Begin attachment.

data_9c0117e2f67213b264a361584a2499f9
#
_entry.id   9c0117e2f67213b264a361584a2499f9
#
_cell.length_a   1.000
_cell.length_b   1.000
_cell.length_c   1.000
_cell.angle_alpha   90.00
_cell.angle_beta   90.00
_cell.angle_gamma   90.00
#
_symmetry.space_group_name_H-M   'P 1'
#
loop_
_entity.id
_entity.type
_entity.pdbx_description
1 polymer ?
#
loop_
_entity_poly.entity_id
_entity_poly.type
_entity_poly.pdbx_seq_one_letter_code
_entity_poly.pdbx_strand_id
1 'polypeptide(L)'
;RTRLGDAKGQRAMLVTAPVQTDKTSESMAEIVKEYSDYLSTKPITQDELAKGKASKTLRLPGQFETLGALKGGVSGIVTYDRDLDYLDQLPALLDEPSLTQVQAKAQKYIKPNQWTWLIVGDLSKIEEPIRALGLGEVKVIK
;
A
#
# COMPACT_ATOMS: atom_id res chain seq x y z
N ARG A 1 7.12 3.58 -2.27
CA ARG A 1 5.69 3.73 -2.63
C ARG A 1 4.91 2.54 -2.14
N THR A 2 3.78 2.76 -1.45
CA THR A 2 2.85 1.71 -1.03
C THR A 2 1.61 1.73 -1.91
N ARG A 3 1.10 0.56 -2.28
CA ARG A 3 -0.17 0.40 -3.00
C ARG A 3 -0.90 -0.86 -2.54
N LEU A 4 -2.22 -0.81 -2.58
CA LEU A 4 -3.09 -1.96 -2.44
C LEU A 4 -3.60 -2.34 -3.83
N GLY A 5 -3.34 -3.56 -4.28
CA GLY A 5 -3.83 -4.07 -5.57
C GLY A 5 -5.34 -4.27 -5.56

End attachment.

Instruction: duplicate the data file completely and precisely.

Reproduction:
data_9c0117e2f67213b264a361584a2499f9
#
_entry.id   9c0117e2f67213b264a361584a2499f9
#
_cell.length_a   1.000
_cell.length_b   1.000
_cell.length_c   1.000
_cell.angle_alpha   90.00
_cell.angle_beta   90.00
_cell.angle_gamma   90.00
#
_symmetry.space_group_name_H-M   'P 1'
#
loop_
_entity.id
_entity.type
_entity.pdbx_description
1 polymer ?
#
loop_
_entity_poly.entity_id
_entity_poly.type
_entity_poly.pdbx_seq_one_letter_code
_entity_poly.pdbx_strand_id
1 'polypeptide(L)'
;RTRLGDAKGQRAMLVTAPVQTDKTSESMAEIVKEYSDYLSTKPITQDELAKGKASKTLRLPGQFETLGALKGGVSGIVTYDRDLDYLDQLPALLDEPSLTQVQAKAQKYIKPNQWTWLIVGDLSKIEEPIRALGLGEVKVIK
;
A
#
# COMPACT_ATOMS: atom_id res chain seq x y z
N ARG A 1 7.12 3.58 -2.27
CA ARG A 1 5.69 3.73 -2.63
C ARG A 1 4.91 2.54 -2.14
N THR A 2 3.78 2.76 -1.45
CA THR A 2 2.85 1.71 -1.03
C THR A 2 1.61 1.73 -1.91
N ARG A 3 1.10 0.56 -2.28
CA ARG A 3 -0.17 0.40 -3.00
C ARG A 3 -0.90 -0.86 -2.54
N LEU A 4 -2.22 -0.81 -2.58
CA LEU A 4 -3.09 -1.96 -2.44
C LEU A 4 -3.60 -2.34 -3.83
N GLY A 5 -3.34 -3.56 -4.28
CA GLY A 5 -3.83 -4.07 -5.57
C GLY A 5 -5.34 -4.27 -5.56